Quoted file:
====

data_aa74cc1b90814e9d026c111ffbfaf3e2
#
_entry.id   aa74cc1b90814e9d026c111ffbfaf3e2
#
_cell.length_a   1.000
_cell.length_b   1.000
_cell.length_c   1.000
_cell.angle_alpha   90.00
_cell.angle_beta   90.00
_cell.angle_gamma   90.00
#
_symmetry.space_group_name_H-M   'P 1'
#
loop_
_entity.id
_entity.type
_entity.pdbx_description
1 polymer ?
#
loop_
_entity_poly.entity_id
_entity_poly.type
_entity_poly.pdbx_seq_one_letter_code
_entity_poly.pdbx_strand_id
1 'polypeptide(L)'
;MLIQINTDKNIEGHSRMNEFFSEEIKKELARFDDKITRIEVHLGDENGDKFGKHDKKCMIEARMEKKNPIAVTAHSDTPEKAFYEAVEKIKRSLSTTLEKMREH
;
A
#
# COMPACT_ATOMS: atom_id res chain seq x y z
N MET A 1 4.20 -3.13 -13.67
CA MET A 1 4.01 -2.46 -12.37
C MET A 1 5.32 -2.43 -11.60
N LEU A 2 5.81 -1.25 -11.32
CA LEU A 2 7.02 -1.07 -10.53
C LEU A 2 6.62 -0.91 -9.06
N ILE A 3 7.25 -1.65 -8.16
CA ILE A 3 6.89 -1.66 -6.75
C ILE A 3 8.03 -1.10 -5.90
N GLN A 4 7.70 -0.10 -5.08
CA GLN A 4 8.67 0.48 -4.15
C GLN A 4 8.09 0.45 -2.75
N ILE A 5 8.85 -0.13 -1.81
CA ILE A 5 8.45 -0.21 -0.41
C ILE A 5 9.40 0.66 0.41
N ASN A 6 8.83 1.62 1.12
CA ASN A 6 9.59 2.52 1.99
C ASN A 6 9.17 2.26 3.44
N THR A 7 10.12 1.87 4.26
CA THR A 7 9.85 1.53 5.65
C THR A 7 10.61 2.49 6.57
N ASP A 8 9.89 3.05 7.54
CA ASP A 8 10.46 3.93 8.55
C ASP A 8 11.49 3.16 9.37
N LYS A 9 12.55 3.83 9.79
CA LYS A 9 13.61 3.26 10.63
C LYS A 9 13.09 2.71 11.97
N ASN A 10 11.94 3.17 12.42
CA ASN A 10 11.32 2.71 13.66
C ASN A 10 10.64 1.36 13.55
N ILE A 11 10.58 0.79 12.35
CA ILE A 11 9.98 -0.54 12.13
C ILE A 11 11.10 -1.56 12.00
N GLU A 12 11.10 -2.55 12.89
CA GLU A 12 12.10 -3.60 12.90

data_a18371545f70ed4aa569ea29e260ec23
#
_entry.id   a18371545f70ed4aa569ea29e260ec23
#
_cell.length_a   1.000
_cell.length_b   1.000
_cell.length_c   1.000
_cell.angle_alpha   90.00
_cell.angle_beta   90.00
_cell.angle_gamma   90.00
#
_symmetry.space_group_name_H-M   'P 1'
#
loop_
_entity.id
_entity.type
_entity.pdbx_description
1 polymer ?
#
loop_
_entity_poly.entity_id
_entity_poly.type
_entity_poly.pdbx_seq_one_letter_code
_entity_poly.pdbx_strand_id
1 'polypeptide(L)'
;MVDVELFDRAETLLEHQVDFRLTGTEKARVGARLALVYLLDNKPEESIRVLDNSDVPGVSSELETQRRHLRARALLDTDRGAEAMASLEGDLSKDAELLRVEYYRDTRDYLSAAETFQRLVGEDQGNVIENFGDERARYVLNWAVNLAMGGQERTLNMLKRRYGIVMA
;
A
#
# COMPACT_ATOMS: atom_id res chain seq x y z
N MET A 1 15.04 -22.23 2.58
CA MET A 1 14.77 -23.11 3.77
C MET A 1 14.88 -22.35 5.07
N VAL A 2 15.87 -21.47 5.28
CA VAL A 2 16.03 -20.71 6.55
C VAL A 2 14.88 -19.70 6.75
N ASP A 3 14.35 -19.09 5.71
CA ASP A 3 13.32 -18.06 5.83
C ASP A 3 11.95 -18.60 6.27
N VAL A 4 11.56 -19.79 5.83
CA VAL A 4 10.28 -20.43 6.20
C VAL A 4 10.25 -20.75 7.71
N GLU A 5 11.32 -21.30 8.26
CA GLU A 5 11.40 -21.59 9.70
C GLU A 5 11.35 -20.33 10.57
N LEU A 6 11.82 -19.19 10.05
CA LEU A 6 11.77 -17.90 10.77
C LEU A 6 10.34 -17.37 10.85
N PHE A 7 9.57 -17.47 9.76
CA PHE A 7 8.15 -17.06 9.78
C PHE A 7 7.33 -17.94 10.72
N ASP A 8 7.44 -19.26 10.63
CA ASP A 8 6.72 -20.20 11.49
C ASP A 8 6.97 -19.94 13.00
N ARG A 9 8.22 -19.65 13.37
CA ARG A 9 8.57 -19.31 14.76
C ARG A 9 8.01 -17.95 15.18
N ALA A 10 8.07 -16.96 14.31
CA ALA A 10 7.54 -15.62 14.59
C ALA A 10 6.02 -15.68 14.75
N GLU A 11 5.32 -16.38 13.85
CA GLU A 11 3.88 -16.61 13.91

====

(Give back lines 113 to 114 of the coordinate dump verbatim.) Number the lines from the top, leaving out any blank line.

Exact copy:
C LEU A 6 10.34 -17.37 10.85
N PHE A 7 9.57 -17.47 9.76